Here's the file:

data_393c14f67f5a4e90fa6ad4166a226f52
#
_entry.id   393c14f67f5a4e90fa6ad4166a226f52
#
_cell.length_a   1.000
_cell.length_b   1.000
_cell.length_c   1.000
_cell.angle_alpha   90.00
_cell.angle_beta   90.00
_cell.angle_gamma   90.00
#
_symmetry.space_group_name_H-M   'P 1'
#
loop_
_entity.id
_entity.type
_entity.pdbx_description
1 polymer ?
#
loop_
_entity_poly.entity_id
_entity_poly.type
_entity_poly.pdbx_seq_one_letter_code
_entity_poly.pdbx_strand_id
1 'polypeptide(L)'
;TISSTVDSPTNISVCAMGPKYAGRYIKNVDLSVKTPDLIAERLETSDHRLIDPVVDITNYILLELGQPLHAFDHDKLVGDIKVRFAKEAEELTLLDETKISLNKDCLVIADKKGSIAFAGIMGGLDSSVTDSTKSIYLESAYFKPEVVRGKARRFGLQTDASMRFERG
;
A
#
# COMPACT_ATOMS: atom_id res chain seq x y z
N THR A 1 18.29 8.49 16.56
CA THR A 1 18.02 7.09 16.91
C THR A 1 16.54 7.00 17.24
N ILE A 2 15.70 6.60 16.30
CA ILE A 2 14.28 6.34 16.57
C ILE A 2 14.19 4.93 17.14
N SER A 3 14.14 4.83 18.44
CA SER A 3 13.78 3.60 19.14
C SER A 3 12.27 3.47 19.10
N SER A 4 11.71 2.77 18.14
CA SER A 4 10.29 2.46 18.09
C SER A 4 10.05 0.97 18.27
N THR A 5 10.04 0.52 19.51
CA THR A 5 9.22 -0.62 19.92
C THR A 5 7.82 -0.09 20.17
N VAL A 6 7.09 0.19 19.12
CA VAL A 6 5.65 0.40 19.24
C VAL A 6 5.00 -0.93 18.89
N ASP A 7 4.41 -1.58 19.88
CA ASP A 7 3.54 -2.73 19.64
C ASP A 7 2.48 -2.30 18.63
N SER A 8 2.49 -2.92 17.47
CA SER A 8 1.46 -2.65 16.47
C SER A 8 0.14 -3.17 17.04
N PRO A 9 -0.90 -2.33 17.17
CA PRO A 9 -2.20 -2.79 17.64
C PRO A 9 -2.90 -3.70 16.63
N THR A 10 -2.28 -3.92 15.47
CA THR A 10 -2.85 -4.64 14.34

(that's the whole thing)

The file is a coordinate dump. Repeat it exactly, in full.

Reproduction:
data_393c14f67f5a4e90fa6ad4166a226f52
#
_entry.id   393c14f67f5a4e90fa6ad4166a226f52
#
_cell.length_a   1.000
_cell.length_b   1.000
_cell.length_c   1.000
_cell.angle_alpha   90.00
_cell.angle_beta   90.00
_cell.angle_gamma   90.00
#
_symmetry.space_group_name_H-M   'P 1'
#
loop_
_entity.id
_entity.type
_entity.pdbx_description
1 polymer ?
#
loop_
_entity_poly.entity_id
_entity_poly.type
_entity_poly.pdbx_seq_one_letter_code
_entity_poly.pdbx_strand_id
1 'polypeptide(L)'
;TISSTVDSPTNISVCAMGPKYAGRYIKNVDLSVKTPDLIAERLETSDHRLIDPVVDITNYILLELGQPLHAFDHDKLVGDIKVRFAKEAEELTLLDETKISLNKDCLVIADKKGSIAFAGIMGGLDSSVTDSTKSIYLESAYFKPEVVRGKARRFGLQTDASMRFERG
;
A
#
# COMPACT_ATOMS: atom_id res chain seq x y z
N THR A 1 18.29 8.49 16.56
CA THR A 1 18.02 7.09 16.91
C THR A 1 16.54 7.00 17.24
N ILE A 2 15.70 6.60 16.30
CA ILE A 2 14.28 6.34 16.57
C ILE A 2 14.19 4.93 17.14
N SER A 3 14.14 4.83 18.44
CA SER A 3 13.78 3.60 19.14
C SER A 3 12.27 3.47 19.10
N SER A 4 11.71 2.77 18.14
CA SER A 4 10.29 2.46 18.09
C SER A 4 10.05 0.97 18.27
N THR A 5 10.04 0.52 19.51
CA THR A 5 9.22 -0.62 19.92
C THR A 5 7.82 -0.09 20.17
N VAL A 6 7.09 0.19 19.12
CA VAL A 6 5.65 0.40 19.24
C VAL A 6 5.00 -0.93 18.89
N ASP A 7 4.41 -1.58 19.88
CA ASP A 7 3.54 -2.73 19.64
C ASP A 7 2.48 -2.30 18.63
N SER A 8 2.49 -2.92 17.47
CA SER A 8 1.46 -2.65 16.47
C SER A 8 0.14 -3.17 17.04
N PRO A 9 -0.90 -2.33 17.17
CA PRO A 9 -2.20 -2.79 17.64
C PRO A 9 -2.90 -3.70 16.63
N THR A 10 -2.28 -3.92 15.47
CA THR A 10 -2.85 -4.64 14.34